Welcome to part two in a hopefully six part series on the Senate contests. My political and recent historical overview of the Senate for Victoria can be found here – in this post, I shall stick to a one-shot attempt to model the result. The basis of the model and its assumptions are mostly as they were in the earlier New South Wales post. This time there is no complication of the mistaken Liberal Democrats vote to deal with, so the guide for determining vote shares is the swings currently recorded by BludgerTrack of -4.0% for the Coalition, -0.1% for Labor, +1.7% for the Greens and +6.1% for others.
The two immediately difficulties are in estimating the base votes for Derryn Hinch and the NXT and the flows of preferences they stand to receive, since the last election does not offer a guide. State-level polling suggests NXT is on around 2.5%, so for simplicity’s sake I’ve granted that much to both of them. The flow of preferences to Hinch is based on Palmer United’s, while the NXT gets what Xenophon received in South Australia at the 2013 election divided by three. I’m afraid I haven’t provided Ricky Muir with special treatment – no doubt he’ll do better than his 0.5% in 2013, but it’s my judgement that he won’t be seriously competitive and will be excluded in early rounds.
As shown in the table below, the result is five seats for the Coalition, four for Labor and two for the Greens, with the last seat to be won by a micro-party candidate – the Australian Sex Party on my projection, by the barest margin over Derryn Hinch. However, I strongly suspect I have underestimated Hinch’s vote, whereas I’d doubt I’ve gone too far wrong with the Australian Sex Party. The Sex Party, Hinch and NXT each start in reasonably close proximity on the primary vote, so the matter then comes down to the preference flows, which in the case of Hinch and especially the NXT are highly speculative. Hinch performs more strongly than NXT partly be virtue of receiving a preference recommendation from both major parties, but less strongly than the Sex Party, which did particularly well on below-the-line preferences in 2013 (which are used to estimate preference flows in the model), and also had a preference recommendation from Labor.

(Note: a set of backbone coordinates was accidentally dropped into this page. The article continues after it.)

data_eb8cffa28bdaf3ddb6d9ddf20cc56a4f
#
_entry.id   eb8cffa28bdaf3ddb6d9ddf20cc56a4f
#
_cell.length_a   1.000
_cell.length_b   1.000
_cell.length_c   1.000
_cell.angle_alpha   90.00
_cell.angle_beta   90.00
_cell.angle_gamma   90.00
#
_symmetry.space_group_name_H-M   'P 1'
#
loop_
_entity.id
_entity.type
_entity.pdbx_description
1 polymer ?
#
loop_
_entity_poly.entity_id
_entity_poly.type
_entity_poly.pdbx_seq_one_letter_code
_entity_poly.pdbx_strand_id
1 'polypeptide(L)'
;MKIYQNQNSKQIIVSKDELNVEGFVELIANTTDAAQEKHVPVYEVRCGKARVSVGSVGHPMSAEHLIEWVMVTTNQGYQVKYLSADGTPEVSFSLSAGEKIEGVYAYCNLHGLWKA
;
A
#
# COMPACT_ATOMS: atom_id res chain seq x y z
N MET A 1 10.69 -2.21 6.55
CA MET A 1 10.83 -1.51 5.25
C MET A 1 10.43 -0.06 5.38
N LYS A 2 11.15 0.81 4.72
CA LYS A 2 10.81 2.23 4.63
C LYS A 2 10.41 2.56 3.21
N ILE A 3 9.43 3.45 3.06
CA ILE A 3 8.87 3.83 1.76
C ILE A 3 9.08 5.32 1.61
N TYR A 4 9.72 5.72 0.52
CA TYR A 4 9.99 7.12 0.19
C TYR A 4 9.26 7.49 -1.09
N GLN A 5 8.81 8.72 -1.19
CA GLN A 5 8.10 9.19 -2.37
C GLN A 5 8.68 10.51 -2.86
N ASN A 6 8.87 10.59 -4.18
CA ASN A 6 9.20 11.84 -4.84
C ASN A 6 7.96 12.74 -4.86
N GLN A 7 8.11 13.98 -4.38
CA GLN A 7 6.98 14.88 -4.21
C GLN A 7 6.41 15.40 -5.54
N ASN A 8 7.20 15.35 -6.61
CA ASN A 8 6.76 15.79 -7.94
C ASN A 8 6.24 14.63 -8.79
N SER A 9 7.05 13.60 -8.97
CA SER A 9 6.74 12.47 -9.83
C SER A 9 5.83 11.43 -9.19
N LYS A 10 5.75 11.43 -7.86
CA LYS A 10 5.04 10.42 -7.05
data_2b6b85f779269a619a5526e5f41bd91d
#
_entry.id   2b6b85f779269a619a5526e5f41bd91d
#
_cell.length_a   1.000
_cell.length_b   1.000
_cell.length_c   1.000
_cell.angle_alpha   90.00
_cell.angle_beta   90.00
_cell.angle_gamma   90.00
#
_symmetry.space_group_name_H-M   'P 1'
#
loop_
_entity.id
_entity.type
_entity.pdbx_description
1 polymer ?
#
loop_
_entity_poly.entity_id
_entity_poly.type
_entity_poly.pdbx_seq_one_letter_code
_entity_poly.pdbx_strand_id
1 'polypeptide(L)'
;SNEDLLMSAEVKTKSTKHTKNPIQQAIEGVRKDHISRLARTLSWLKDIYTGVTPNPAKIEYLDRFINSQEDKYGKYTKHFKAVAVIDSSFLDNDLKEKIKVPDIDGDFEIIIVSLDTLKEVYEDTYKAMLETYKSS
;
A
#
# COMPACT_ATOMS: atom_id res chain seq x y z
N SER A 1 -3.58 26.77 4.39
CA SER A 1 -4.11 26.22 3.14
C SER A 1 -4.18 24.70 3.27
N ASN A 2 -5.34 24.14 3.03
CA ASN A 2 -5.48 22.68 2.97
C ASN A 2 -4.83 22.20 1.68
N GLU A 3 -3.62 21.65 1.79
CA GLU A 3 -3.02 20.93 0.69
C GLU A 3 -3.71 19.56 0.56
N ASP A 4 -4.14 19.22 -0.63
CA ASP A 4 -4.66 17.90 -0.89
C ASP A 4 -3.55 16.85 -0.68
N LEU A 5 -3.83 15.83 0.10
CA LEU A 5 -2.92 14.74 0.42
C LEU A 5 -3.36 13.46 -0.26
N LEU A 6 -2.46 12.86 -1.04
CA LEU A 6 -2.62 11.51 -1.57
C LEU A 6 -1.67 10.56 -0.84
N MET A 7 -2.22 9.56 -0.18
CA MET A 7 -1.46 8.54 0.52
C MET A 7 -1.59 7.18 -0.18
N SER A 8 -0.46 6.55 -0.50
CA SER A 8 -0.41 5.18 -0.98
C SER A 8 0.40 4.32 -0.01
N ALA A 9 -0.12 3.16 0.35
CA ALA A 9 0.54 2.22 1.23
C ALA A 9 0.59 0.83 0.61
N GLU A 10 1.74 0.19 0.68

The availability of a seat for a micro-party is itself a close-run thing, as illustrated at Count 45, at which point the fifth Labor candidate is excluded in a very tight result against the NXT. Had Labor snuck its nose ahead at this point, the model projects their candidate ultimately winning the seat. This is based on the behaviour of Xenophon preferences in South Australia, of which the major parties were the biggest beneficiaries. Instead, the model finds the exclusion of Labor and the distribution of its preferences nudging the Sex Party clear of Hinch. It should be noted that Labor preferences had considerably more bearing on the result than Liberal preferences, since the fifth Liberal candidate had next to no surplus to distribute at the point of their election.